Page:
Georgia residents who have prepared medical or financial powers of attorney might want to review them with an attorney to make sure they are still current. Starting in 1993 with the Uniform Health Care Decisions Act, there have been several changes in law that could affect the validity or function of a power of attorney. For example, the UHCDA expands the decision-making powers of the medical POA to include items such as organ donation and life-prolonging procedures. Medical POAs created prior to 1993 can be updated to include these decision-making abilities.
An estate plan may provide several benefits to Georgia adults. For instance, it may help them limit the burden of estate taxes or provide greater control over where assets go after death. It may also make the process of settling an estate easier on surviving family members. There are several steps that should be taken to create a quality estate plan.
Remarriages and blended families are common in Georgia, but many of those involved are unaware of how to deal with pitfalls in finances and the law. The management of an estate and and naming of beneficiaries, as well as decisions about how and when to make assets available to those beneficiaries, are made more complicated by multiple marriages. There are some key areas that require attention and strategies for ensuring assets end up in the right hands.
People in Georgia who are creating estate plans may wonder whether they should use trusts instead. A trust may offer a number of advantages over a will, one of which is avoiding the potentially costly and lengthy probate process. Trust assets can be passed directly to beneficiaries without requiring a probate court to get involved.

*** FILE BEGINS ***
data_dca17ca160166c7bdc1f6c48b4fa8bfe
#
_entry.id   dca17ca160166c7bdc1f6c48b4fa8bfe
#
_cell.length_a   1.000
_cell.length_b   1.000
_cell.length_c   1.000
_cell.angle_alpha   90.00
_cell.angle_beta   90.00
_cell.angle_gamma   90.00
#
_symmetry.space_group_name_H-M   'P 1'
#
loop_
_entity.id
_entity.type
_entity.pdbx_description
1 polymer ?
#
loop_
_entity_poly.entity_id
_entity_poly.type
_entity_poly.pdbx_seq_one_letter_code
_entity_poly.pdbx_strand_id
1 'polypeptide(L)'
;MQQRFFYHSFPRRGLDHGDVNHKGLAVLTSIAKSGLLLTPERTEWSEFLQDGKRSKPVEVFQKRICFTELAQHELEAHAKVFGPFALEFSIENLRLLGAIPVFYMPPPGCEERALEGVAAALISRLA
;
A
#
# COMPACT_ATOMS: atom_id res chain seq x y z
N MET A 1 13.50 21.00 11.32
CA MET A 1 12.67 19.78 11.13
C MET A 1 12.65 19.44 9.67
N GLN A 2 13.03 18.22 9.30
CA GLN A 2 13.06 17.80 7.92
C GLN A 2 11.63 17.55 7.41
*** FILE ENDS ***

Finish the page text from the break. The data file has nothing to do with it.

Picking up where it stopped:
While attorneys may draft wills, powers of attorney and trusts, Georgia estate holders must write their own letters of final wishes. A letter of final wishes gives a testator's family members, close friends and trusted colleagues information that they will likely need but cannot find in traditional estate planning documents. In addition to conveying an individual's last wishes and reflections, these letters can be a source of great comfort to grieving relatives and acquaintances during a difficult time.
Georgia residents who have created an estate plan with a strategy that aims to minimize federal estate tax might want to review that plan in case the estate tax is repealed. While its future is uncertain, thinking about a strategy now will allow people to make changes quickly if the repeal goes into effect with little notice.
When creating an estate plan, many Georgia residents focus on their will and how they want their property distributed when they die. While these are important topics, people should also think about other things. Some potential areas of concern for someone creating an estate plan include funding their funeral and setting up a revocable trust.
Estate planning consists of several tools that are important for Georgia parents who are looking to protect the well-being of their children. Parents can provide protection from the possibility of incapacity or death by ensuring assets are used for their children's benefit. In many cases, this situation will call for the use of a revocable living trust as part of the estate planning documents.
Gibbs Financial Group is sponsoring a free "Estate Planning Essentials" Workshop at the Atlanta Athletic Club, 1930 Bobby jones Dr., Johns Creek, on APRIL 13 at 10:00 AM - 12:00 PM. To sign up contact Gibbs Financial Group 770-753-6359. Attorney James Miskell of the Estate Planning Law Group of Georgia will be speaking.
One difficult aspect of estate planning for some Georgia residents may be choosing who should fulfill various roles. Positions such as executor, trustee and guardian all require different skill sets, and in some cases, a person might have chosen loved ones or family members who might not be suitable for the role. An attorney might be able to help a client make the right choices.